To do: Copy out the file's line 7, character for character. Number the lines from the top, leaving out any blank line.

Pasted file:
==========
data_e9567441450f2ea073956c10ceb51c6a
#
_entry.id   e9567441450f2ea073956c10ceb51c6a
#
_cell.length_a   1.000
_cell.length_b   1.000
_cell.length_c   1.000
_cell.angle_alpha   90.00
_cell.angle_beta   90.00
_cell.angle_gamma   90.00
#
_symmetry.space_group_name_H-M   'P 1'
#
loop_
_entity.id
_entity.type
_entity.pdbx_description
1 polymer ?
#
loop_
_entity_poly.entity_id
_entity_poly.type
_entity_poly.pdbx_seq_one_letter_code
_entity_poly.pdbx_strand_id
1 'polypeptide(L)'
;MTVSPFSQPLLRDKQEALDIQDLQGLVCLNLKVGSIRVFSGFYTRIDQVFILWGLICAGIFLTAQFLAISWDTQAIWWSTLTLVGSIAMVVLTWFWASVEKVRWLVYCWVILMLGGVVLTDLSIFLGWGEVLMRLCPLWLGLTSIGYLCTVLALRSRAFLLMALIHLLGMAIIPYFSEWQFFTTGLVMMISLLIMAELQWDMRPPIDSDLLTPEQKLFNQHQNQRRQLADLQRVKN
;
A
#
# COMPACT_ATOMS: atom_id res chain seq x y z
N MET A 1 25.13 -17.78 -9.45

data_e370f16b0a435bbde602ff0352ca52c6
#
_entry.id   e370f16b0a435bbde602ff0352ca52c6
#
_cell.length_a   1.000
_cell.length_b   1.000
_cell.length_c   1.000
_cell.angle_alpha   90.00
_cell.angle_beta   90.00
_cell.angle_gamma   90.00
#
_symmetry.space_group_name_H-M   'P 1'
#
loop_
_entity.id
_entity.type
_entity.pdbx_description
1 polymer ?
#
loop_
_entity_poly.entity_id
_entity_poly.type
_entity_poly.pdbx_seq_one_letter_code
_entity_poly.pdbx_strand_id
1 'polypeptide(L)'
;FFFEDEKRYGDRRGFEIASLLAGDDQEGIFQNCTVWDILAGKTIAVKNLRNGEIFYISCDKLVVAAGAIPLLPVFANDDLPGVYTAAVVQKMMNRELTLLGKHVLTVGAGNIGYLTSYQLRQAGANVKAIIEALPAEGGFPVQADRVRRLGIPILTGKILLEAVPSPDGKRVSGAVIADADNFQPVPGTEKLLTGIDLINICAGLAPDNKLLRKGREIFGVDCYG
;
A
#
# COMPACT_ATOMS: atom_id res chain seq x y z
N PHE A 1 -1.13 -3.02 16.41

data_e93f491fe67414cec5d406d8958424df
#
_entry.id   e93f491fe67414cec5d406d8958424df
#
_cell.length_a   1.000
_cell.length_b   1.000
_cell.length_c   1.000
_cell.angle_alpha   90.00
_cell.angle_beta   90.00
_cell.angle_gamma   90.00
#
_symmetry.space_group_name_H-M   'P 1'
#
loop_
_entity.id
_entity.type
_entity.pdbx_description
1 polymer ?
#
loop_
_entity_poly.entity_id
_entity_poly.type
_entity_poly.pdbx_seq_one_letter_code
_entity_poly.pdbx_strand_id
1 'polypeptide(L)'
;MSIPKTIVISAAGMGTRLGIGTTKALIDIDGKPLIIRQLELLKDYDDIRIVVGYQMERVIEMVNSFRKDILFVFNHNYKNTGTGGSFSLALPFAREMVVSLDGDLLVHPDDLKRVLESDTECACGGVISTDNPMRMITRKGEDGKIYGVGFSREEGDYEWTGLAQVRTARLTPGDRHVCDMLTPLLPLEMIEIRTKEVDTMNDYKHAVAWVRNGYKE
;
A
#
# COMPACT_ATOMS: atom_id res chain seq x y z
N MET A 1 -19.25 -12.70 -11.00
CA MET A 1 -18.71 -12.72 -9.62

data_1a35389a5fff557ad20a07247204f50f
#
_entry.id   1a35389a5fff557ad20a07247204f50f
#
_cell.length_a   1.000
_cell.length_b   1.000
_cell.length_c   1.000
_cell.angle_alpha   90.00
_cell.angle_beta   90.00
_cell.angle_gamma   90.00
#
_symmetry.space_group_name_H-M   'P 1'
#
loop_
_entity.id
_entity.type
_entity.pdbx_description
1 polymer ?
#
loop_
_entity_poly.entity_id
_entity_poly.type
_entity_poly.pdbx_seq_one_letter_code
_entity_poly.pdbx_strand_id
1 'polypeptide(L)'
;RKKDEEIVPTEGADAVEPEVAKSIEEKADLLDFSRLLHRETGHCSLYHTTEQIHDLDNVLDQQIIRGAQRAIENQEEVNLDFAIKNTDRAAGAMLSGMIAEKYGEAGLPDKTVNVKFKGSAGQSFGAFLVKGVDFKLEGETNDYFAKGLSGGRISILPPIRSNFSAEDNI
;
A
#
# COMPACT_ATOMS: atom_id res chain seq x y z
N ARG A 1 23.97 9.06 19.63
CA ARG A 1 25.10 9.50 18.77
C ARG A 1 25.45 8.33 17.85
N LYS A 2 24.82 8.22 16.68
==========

_cell.length_c   1.000